In 2009, the ISO (International Organization for Standardization) pushed out a definition of risk which is expansive, but controversial, and not immediately intuitive for everyone.

They called risk “the effect of uncertainty on objectives” (see ISO 31000:2009 etc.). This definition was and is hotly debated partly because it is not event-centered and also partly because it is not cashed out in terms of likelihood or chance of loss, or for that matter measurable likelihood or impact.

But if we step back we can at least acknowledge some simple, real benefits of the broader concept of risk, which do not depend on using ISO, or any other large, elaborate framework.

First, it is generally advantageous to think of risk and uncertainty in terms of unexploited, undefined and potential upside, as well as potential losses. This is one of the benefits most commonly associated with the ISO 31000 definition and paradigm.

Second, if we think about risk for a moment we quickly realize that it is about more than the actuarial tables of probabilities and losses, or any other measured impacts. From an organizational and enterprise standpoint, uncertainties alter the behaviour of individuals and groups. The way incentives, authority, and blame or liability are distributed will cause different groups to respond differently to the “same” nominal risk.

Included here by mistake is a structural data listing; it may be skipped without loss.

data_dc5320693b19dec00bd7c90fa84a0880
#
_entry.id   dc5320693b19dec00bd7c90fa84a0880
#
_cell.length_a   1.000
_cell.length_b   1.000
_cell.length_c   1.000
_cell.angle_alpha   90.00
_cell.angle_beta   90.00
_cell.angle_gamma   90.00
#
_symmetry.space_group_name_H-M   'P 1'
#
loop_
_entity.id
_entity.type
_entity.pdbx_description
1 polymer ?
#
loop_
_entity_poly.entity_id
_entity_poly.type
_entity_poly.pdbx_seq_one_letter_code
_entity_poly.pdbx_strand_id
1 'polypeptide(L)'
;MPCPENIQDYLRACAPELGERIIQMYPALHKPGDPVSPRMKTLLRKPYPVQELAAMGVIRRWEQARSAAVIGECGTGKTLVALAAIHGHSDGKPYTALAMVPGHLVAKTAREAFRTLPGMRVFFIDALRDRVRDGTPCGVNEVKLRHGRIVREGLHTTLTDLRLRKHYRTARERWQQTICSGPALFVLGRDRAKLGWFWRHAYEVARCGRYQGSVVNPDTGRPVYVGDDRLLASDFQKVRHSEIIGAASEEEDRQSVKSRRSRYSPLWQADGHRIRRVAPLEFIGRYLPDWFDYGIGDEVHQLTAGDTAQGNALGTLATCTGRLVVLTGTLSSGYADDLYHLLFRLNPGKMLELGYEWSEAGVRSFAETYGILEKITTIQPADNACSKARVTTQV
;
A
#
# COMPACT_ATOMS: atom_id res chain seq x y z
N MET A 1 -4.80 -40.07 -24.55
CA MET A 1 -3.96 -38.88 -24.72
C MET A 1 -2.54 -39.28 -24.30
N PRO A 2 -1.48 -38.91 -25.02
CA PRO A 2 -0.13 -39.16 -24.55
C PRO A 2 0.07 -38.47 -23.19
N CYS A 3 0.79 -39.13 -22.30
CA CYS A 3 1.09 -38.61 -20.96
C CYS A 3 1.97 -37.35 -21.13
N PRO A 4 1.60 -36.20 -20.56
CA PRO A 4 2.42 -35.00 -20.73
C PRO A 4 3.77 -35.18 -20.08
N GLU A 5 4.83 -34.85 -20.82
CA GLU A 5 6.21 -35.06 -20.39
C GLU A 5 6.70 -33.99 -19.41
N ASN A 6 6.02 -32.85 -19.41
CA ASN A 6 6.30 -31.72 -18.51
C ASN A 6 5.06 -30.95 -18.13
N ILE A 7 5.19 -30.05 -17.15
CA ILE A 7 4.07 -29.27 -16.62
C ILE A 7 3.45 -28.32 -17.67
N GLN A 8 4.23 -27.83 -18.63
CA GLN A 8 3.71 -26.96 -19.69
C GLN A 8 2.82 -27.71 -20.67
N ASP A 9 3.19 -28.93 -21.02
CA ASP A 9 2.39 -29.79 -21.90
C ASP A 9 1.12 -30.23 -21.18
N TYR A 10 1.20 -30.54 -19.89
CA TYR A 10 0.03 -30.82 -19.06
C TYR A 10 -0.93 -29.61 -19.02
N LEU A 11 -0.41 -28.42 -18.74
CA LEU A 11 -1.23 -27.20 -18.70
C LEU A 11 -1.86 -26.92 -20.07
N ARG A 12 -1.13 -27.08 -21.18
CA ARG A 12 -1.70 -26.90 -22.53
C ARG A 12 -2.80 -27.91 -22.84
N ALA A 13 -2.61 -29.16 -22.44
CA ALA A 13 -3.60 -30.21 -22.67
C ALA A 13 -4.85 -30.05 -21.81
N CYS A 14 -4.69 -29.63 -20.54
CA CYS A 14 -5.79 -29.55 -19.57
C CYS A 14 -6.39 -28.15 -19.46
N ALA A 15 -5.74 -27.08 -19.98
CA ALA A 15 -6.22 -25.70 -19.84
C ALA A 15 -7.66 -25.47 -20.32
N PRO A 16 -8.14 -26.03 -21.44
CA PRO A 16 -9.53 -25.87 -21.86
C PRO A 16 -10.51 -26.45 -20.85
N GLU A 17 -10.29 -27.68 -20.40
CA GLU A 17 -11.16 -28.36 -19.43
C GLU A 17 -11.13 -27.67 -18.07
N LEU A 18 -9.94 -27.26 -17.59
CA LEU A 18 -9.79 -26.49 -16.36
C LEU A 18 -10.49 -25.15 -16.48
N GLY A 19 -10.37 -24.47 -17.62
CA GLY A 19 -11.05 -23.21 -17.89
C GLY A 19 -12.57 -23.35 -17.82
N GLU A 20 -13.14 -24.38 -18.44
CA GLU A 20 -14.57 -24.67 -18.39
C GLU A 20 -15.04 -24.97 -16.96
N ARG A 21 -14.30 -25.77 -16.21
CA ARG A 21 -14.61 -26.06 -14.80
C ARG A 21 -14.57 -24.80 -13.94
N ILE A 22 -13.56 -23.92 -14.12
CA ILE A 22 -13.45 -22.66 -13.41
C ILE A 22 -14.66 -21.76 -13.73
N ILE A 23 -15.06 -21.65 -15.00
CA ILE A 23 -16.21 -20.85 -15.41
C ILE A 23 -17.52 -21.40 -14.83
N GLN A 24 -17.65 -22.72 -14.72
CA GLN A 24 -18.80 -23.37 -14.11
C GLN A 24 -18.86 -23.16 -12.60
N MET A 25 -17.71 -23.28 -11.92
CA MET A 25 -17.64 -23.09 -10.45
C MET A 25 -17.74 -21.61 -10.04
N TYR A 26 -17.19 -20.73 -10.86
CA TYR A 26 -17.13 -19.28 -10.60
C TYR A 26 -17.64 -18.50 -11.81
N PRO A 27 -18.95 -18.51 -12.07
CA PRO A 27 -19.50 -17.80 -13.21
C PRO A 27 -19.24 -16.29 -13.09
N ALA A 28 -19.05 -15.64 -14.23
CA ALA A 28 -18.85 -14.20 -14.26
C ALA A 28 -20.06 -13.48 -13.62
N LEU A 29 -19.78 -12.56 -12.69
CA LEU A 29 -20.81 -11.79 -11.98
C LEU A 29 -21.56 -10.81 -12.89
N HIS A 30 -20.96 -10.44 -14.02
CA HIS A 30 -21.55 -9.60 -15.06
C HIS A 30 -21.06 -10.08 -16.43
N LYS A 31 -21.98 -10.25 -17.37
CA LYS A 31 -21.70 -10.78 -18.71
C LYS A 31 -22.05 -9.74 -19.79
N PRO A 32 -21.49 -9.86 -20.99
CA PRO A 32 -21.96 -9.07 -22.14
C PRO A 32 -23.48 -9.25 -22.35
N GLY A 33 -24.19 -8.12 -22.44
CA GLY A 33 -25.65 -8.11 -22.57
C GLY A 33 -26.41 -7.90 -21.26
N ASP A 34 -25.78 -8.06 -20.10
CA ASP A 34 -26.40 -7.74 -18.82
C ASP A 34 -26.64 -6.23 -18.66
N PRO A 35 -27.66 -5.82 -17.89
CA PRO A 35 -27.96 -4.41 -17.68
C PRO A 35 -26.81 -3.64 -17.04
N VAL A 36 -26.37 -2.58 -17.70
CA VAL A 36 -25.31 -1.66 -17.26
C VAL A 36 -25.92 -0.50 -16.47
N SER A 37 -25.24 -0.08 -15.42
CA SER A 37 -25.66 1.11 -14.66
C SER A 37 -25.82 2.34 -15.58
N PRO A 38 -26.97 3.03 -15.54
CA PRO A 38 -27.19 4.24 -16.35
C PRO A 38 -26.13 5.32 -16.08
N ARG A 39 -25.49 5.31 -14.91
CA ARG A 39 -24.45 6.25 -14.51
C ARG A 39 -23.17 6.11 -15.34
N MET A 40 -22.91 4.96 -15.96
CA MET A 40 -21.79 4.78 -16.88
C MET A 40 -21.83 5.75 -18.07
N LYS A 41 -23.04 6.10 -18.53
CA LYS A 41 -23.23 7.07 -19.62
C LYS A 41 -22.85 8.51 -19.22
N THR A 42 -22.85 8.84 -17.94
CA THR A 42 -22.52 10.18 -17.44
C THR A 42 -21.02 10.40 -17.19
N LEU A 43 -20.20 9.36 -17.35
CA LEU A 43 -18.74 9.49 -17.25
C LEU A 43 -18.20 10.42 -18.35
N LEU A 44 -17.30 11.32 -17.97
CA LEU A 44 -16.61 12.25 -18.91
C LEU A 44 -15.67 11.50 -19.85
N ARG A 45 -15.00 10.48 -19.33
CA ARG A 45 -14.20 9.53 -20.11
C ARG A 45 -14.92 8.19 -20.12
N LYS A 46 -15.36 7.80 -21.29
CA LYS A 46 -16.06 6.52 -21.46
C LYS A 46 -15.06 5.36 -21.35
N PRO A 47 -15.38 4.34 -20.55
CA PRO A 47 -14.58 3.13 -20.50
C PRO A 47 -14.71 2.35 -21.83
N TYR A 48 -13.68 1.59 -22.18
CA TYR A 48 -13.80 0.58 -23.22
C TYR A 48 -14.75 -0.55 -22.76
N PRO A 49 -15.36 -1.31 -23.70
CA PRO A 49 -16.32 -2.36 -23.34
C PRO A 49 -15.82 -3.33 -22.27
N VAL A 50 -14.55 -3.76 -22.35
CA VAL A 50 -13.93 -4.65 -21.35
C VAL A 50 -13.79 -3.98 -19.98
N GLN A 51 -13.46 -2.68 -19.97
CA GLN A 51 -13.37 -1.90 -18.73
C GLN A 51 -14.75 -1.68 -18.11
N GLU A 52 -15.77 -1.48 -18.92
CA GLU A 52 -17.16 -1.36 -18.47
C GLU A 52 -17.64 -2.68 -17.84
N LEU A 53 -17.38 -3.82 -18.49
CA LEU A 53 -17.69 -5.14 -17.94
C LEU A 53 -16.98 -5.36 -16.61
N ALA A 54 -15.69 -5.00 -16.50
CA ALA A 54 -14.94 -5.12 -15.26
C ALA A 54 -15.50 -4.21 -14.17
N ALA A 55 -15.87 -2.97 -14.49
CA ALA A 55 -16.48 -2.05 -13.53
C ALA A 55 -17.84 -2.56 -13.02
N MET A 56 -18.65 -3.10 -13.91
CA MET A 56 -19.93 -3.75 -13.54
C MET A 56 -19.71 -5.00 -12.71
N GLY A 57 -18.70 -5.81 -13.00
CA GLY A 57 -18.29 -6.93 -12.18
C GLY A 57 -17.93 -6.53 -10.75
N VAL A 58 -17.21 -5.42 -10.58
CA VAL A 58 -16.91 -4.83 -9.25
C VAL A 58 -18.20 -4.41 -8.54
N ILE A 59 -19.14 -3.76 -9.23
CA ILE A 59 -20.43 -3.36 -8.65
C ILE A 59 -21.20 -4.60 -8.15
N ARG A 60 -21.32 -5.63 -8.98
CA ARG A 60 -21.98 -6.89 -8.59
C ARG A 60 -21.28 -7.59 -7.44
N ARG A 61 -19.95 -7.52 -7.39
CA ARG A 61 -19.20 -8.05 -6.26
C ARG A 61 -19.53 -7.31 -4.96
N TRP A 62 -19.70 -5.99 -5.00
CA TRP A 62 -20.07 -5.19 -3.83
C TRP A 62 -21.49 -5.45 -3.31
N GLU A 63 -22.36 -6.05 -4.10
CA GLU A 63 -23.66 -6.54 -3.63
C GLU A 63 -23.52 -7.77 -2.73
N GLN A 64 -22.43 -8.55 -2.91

This opens a wider topic of the way risk culture or style is expressed in individuals, in teams and across an enterprise, which is worthy of a separate blog entry in coming weeks.

Third, Management by Objective including Risk Management by Objective, is becoming an important trend in the risk management practices of industry leaders from several sectors.

If you are looking for surprisingly easy ways to align your objectives to the uncertainties facing your enterprise, contact us today!